Balance disorders in the elderly: Epidemiology and functional impact


  • Harrison W. Lin MD,

    1. Department of Otolaryngology, Massachusetts Eye and Ear Infirmary, Boston, Massachusetts, U.S.A.
    2. Department of Otology and Laryngology, Harvard Medical School, Boston, Massachusetts, U.S.A.
    Search for more papers by this author
  • Neil Bhattacharyya MD, FACS

    Corresponding author
    1. Department of Otology and Laryngology, Harvard Medical School, Boston, Massachusetts, U.S.A.
    2. Division of Otolaryngology–Head and Neck Surgery, Brigham and Women's Hospital, Boston, Massachusetts, U.S.A.
    • Brigham and Women's Hospital, 45 Francis Street, Boston, MA 02115
    Search for more papers by this author

  • Presented at the Triological Society Combined Sections Meeting, Miami Beach, Florida, U.S.A., January 26–28, 2012.

  • Neilhattacharyya, MD, is a consultant for IntersectENT, Inc. and Entellus, Inc. The authors have no other funding, financial relationships, or conflicts of interest to disclose.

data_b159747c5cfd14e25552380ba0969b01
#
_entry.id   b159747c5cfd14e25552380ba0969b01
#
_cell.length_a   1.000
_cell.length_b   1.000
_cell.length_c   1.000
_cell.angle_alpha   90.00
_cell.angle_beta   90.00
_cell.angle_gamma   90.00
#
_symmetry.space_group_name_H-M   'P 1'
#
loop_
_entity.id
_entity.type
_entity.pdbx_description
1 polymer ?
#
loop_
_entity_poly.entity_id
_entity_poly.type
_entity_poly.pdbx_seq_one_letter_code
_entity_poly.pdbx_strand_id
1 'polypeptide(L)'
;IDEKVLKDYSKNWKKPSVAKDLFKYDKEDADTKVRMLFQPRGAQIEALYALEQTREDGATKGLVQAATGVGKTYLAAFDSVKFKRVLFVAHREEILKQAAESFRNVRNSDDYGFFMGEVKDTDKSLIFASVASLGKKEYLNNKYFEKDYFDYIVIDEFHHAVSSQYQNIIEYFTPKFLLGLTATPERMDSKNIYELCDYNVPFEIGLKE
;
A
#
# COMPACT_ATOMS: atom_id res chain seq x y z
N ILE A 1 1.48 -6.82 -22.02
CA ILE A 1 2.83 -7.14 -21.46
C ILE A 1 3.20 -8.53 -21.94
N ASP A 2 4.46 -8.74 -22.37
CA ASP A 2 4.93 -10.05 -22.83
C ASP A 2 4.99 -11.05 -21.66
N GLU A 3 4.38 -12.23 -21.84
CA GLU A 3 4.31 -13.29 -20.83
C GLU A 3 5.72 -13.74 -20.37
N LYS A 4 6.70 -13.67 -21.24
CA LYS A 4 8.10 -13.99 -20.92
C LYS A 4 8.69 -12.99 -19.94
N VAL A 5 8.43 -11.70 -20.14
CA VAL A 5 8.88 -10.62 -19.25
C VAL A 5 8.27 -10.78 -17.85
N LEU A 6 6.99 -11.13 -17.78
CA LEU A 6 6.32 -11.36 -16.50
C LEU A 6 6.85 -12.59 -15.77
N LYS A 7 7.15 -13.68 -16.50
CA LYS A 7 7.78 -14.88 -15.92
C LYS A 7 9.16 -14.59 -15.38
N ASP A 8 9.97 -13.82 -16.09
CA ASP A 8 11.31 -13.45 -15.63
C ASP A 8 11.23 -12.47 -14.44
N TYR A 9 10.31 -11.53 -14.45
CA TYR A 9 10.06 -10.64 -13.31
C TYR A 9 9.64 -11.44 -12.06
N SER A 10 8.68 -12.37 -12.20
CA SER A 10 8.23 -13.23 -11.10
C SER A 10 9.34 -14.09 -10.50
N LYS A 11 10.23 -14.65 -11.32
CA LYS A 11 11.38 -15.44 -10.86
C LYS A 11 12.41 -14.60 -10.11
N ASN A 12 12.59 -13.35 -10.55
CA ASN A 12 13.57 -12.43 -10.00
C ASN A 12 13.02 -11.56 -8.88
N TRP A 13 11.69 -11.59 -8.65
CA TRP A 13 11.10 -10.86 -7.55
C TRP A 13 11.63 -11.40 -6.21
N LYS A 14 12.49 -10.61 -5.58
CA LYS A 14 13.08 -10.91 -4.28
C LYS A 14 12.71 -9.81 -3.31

To quantify the prevalence and determine the impact of dizziness and balance disorders in the elderly.

Study Design:

Cross-sectional analysis of a national database.


The balance problems survey module of the 2008 National Health Interview Survey was examined, and cases of reported dizziness or balance problems in persons ≥65 years old were identified. The prevalence of balance disorders and associated symptoms and their impacts on self-reported functional limitations were determined. The related impact on daily activities for elderly persons with balance problems was quantified. Sex-based differences in balance problems were determined.


Among 37.3 ± 0.9 million elderly persons (mean age, 74.4 ± 0.1 years; 56.9% ± 0.9% female), 7.0 ± 0.2 million persons (19.6% ± 0.7%) reported a problem with dizziness or balance in the preceding 12 months. Balance problems included difficulty with unsteadiness (68.0%), walking on uneven surfaces (54.8%), vertigo (30.1%), and faintness (29.6%). Prescription medication triggered the balance problem in 18.7%. Among the 50.0% of elderly persons with balance problems who sought care, 85.6%, 30.3%, 23.9%, and 16.8% saw a general practitioner, internist, neurologist, or otolaryngologist, respectively. Of this group, 27.4% reported that balance problems specifically prevented them from participating in activities including exercise (61.2%), social events (45.8%), and driving (47.1%). Females were more likely to experience balance problems than males (21.0% vs. 17.7%, P = .025).


Approximately one in five elderly persons experiences annual problems with dizziness or balance. Given the significant prevalence and negative effect of balance problems on daily activities in the elderly, balance disorders merit special attention, particularly in the face of an aging population.